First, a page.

The home, which the Chronicle cannot name but is permitted to care for five children, was ranked ‘inadequate’ for a second time by Ofsted following a two-day inspection in July.
Due to the findings, a restriction of accommodation notice - which prevents other children being admitted to the home - has been served on the council and will not lift until improvements are noted.
A report, released this week, condemned staff for failing to act on the watchdog’s previous concerns - issued to the council a year ago just months after the local authority approved an estimated £1m for its creation, which included dirty bedrooms and broken beds - with ‘significant risks’ still being posed to children.
“There are widespread failures that mean the care and experiences of children and young people are poor,” it said.
“Steps to follow to reduce risks such as arson and knife crime do not consider the seriousness of the risks - this means that staff are not equipped to help protect children.
“Staff have made unhelpful decisions, such as allowing a child access to lighters when there has been an incident of attempted arson.
“Managers have failed to ensure that the steps to follow when children go missing from the home are clear, leading to inconsistencies in how staff respond when they go out looking for children and when they report them as missing to the police.
“Due to insufficient action from staff, there has been one incident which has led to a child being at risk of harm in the community.”
The home had been without a registered manager since June 15, but an acting manager was in place before the role was taken over permanently on July 22.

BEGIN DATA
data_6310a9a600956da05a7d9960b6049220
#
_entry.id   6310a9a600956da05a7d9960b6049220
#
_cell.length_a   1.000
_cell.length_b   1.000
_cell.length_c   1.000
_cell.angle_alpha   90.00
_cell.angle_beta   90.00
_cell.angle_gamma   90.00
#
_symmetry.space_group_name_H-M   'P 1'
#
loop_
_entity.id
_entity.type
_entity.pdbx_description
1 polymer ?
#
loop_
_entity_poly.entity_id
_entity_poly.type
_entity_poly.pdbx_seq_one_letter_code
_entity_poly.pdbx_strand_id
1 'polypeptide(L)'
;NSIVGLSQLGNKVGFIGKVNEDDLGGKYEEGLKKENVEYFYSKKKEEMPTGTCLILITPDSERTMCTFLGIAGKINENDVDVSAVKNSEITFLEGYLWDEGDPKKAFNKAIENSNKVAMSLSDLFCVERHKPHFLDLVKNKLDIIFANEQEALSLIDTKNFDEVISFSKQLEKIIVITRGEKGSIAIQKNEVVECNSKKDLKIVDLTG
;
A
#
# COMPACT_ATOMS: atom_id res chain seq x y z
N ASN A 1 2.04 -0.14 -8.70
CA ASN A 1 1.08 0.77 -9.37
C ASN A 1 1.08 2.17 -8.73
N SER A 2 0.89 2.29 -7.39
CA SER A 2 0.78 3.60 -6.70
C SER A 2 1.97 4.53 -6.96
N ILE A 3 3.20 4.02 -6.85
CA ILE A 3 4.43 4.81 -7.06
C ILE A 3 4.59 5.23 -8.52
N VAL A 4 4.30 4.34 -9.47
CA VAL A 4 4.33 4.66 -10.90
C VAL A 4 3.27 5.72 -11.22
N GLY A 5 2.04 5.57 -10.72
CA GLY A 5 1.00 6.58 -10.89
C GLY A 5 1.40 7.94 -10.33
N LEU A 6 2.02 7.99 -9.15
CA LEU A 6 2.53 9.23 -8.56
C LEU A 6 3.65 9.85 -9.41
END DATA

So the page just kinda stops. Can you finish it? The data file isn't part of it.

A lack of night-time supervision was also questioned, as well as staff members’ use of restraint and how such occurrences have not been properly recorded.
“In one case, records show inconsistent information about how a child was held and it is unclear if the child was held by the wrist or if they were lowered to the floor,” it added.
“Records lack evidence of any debrief with staff and children - this puts children at risk of reoccurring incidents of restraint.
“Senior leaders and managers moved a child into the home despite an assessment, carried out by the acting manager, which found that this was an unsuitable match with other children already living in the home.
“This, combined with ineffective oversight by the acting manager, has had a detrimental effect on the experiences of the child and on other children living in the home.
“The quality of care that children experience has also declined - staff have not received training to manage all known risks to children shared at the point of admission.
“Documents such as incident records, risk assessments, including those involving criminal activity, use of knives to threaten, and missing-from-home reports lack monitoring and evaluation to prevent further occurrences and improve practice.
“Leaders and the acting manager have failed to report incidents considered serious to Ofsted.
‘We have issued a restriction of accommodation notice to prevent other children being admitted to the home while the provider improves the experiences of children.”
Last year, service bosses at the council said they were ‘wholly committed’ and accepted ‘full responsibility’ for the failings.
Coun Trevor Cave, cabinet spokesperson for children’s services, told the Chronicle this week the findings were ‘unacceptable’.
“We want young people in our care to feel safe and have opportunities to live fulfilling lives - this is our priority.
“A second inadequate Ofsted judgement is both unacceptable and disappointing.
“Significant improvements have been made at the home, but conditions for maintaining and building on this haven't been in place.
“The action plan focuses on making sure that the home is a good place for young people to live in the future. We'll have a structure in place to, wherever possible, make sure that this does not happen again.
“We'll track performance with review meetings and cabinet member briefings, as well as undertake unannounced visits to the home.”